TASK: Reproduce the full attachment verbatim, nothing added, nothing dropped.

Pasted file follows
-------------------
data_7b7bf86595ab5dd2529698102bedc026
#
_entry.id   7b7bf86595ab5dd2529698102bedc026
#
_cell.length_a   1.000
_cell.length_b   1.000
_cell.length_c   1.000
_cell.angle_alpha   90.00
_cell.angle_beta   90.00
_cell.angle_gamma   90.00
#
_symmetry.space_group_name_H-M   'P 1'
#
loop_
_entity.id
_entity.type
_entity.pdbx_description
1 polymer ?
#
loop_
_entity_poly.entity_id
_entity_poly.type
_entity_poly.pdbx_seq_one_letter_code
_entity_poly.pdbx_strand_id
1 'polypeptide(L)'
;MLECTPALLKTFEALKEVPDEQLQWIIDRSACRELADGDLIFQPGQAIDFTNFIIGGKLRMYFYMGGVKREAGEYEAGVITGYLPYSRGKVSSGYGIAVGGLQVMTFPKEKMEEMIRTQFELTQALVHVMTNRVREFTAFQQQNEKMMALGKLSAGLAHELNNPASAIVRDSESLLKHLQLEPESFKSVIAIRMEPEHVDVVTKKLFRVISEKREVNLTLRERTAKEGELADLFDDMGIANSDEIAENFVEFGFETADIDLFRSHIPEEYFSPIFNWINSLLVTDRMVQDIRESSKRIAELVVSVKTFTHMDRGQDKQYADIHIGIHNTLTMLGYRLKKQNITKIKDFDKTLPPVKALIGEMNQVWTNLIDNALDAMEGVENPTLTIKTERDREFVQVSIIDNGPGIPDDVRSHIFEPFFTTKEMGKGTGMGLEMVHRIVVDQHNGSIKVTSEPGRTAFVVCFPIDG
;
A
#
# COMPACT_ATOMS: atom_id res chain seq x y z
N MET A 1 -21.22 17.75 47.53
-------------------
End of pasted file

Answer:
data_7b7bf86595ab5dd2529698102bedc026
#
_entry.id   7b7bf86595ab5dd2529698102bedc026
#
_cell.length_a   1.000
_cell.length_b   1.000
_cell.length_c   1.000
_cell.angle_alpha   90.00
_cell.angle_beta   90.00
_cell.angle_gamma   90.00
#
_symmetry.space_group_name_H-M   'P 1'
#
loop_
_entity.id
_entity.type
_entity.pdbx_description
1 polymer ?
#
loop_
_entity_poly.entity_id
_entity_poly.type
_entity_poly.pdbx_seq_one_letter_code
_entity_poly.pdbx_strand_id
1 'polypeptide(L)'
;MLECTPALLKTFEALKEVPDEQLQWIIDRSACRELADGDLIFQPGQAIDFTNFIIGGKLRMYFYMGGVKREAGEYEAGVITGYLPYSRGKVSSGYGIAVGGLQVMTFPKEKMEEMIRTQFELTQALVHVMTNRVREFTAFQQQNEKMMALGKLSAGLAHELNNPASAIVRDSESLLKHLQLEPESFKSVIAIRMEPEHVDVVTKKLFRVISEKREVNLTLRERTAKEGELADLFDDMGIANSDEIAENFVEFGFETADIDLFRSHIPEEYFSPIFNWINSLLVTDRMVQDIRESSKRIAELVVSVKTFTHMDRGQDKQYADIHIGIHNTLTMLGYRLKKQNITKIKDFDKTLPPVKALIGEMNQVWTNLIDNALDAMEGVENPTLTIKTERDREFVQVSIIDNGPGIPDDVRSHIFEPFFTTKEMGKGTGMGLEMVHRIVVDQHNGSIKVTSEPGRTAFVVCFPIDG
;
A
#
# COMPACT_ATOMS: atom_id res chain seq x y z
N MET A 1 -21.22 17.75 47.53